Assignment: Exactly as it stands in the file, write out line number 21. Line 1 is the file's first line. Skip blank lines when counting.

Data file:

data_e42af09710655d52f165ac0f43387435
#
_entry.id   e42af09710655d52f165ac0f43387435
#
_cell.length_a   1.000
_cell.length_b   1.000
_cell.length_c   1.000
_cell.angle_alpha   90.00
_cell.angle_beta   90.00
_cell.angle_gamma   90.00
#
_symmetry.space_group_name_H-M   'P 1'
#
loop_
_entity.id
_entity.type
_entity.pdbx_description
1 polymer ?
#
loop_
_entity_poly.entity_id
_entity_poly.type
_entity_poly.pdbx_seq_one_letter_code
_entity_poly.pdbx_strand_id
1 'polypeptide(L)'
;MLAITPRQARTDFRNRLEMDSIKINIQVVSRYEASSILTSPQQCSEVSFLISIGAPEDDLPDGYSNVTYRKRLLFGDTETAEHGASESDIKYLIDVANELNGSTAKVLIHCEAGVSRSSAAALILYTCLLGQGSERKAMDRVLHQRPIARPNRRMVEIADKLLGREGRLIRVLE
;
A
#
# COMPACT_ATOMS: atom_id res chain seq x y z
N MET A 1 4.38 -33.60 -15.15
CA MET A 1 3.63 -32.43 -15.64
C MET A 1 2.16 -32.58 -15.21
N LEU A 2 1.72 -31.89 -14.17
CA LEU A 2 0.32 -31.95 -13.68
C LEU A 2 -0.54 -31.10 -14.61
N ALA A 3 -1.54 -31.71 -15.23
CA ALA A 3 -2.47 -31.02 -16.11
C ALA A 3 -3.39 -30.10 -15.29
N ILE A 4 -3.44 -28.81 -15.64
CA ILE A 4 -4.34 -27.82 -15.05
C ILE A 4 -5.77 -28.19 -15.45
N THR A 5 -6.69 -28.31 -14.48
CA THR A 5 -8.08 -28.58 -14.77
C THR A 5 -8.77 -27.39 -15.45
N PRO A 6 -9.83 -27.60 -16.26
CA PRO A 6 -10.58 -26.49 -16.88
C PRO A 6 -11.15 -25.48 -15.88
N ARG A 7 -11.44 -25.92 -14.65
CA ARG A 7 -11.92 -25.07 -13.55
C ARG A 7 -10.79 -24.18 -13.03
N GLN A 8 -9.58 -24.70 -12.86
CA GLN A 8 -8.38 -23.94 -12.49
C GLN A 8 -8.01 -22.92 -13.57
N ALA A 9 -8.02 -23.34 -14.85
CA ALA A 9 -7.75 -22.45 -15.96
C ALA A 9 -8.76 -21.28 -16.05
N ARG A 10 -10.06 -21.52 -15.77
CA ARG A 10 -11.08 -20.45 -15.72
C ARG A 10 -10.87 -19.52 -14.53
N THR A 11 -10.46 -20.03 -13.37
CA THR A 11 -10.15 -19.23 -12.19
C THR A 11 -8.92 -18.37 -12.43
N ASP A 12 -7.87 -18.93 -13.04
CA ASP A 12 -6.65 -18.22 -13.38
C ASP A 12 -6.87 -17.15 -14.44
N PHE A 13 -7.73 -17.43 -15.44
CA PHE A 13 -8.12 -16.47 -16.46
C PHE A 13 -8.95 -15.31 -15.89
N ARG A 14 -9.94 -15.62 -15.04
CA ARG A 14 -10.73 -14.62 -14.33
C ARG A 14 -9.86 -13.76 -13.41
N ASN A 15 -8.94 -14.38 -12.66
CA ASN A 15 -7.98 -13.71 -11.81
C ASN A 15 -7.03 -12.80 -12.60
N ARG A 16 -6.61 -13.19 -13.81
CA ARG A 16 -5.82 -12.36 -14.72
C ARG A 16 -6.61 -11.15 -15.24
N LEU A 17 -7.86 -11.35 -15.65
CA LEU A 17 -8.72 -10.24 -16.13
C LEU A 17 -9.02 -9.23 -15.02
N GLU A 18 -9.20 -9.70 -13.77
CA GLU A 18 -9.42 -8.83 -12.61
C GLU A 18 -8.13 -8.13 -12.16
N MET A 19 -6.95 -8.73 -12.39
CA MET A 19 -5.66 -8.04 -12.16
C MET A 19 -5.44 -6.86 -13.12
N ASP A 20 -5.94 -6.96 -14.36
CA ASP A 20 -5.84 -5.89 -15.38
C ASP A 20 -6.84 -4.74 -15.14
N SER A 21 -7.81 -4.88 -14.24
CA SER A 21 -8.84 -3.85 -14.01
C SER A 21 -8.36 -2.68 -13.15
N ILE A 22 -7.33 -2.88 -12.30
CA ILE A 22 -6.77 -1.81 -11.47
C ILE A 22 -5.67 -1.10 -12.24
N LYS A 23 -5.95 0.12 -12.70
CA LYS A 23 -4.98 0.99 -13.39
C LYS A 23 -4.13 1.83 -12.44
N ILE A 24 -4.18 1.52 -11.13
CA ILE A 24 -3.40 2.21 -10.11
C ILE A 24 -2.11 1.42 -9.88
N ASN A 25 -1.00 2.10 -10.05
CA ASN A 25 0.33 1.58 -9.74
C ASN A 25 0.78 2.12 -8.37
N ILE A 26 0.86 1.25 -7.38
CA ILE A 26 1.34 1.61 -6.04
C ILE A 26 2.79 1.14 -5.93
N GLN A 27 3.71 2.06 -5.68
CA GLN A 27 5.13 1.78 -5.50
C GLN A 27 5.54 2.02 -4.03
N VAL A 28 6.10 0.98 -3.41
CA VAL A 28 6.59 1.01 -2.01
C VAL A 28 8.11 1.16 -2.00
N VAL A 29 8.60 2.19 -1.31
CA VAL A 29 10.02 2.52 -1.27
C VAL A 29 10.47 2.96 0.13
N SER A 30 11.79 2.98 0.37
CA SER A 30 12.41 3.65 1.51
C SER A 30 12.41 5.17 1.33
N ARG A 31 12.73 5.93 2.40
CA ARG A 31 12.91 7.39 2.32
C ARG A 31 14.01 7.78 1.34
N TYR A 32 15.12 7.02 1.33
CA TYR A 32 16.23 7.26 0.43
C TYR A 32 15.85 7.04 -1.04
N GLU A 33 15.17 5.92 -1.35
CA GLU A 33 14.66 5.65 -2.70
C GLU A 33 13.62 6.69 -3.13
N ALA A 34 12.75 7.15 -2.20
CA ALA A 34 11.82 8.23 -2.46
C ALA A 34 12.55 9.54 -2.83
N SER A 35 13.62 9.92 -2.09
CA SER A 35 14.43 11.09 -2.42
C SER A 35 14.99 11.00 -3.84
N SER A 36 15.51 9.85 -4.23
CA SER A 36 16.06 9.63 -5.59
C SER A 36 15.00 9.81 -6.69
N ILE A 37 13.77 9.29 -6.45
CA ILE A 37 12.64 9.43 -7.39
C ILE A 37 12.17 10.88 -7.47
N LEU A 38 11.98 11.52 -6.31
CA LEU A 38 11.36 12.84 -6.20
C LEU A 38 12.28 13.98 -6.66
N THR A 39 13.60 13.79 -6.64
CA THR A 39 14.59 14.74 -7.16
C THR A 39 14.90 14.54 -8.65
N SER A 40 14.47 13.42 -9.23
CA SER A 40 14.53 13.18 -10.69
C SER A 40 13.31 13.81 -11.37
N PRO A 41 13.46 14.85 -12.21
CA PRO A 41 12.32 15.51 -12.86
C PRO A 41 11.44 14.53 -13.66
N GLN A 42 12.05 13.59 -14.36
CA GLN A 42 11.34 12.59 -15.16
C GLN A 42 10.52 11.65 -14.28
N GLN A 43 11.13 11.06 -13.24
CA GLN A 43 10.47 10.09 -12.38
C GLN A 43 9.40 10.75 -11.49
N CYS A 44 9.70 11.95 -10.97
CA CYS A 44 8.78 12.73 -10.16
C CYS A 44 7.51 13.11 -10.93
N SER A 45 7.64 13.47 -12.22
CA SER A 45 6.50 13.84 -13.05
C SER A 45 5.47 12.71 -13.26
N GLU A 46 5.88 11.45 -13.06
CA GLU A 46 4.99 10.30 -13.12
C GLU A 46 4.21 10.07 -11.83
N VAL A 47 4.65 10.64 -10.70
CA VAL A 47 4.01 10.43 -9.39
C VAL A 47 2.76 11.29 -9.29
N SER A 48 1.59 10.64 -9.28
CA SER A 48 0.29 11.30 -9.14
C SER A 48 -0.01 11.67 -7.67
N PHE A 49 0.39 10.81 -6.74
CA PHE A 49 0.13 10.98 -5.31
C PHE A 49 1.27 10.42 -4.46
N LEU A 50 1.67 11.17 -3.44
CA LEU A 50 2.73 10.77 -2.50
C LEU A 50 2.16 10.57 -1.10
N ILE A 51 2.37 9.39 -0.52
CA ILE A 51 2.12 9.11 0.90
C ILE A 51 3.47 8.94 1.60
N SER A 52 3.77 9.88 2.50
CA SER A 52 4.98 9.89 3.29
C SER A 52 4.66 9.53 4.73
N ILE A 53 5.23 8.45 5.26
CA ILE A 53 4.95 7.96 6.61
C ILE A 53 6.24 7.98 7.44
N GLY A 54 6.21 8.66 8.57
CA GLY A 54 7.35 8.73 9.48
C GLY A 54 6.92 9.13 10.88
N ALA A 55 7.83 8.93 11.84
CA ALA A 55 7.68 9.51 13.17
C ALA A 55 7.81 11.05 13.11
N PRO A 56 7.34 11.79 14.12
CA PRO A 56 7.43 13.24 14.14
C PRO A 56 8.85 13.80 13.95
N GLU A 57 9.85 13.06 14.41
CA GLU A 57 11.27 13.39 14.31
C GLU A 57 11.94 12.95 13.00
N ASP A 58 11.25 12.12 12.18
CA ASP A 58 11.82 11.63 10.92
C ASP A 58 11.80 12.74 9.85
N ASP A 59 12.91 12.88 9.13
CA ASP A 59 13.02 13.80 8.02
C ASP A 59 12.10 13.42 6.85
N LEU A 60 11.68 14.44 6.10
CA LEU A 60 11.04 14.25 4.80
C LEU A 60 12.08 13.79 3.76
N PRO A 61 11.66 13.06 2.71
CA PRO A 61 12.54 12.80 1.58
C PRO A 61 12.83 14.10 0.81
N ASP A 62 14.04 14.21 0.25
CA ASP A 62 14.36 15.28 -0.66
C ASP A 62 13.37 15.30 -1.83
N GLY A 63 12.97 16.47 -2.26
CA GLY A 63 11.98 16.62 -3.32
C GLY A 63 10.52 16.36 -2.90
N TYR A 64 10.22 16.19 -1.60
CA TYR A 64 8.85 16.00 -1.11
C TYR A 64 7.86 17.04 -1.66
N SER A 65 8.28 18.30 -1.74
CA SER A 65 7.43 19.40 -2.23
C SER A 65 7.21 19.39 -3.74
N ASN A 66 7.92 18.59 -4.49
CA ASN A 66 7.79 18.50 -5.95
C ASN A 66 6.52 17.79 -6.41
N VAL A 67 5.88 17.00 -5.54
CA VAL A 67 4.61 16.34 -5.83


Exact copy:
_entity_poly.entity_id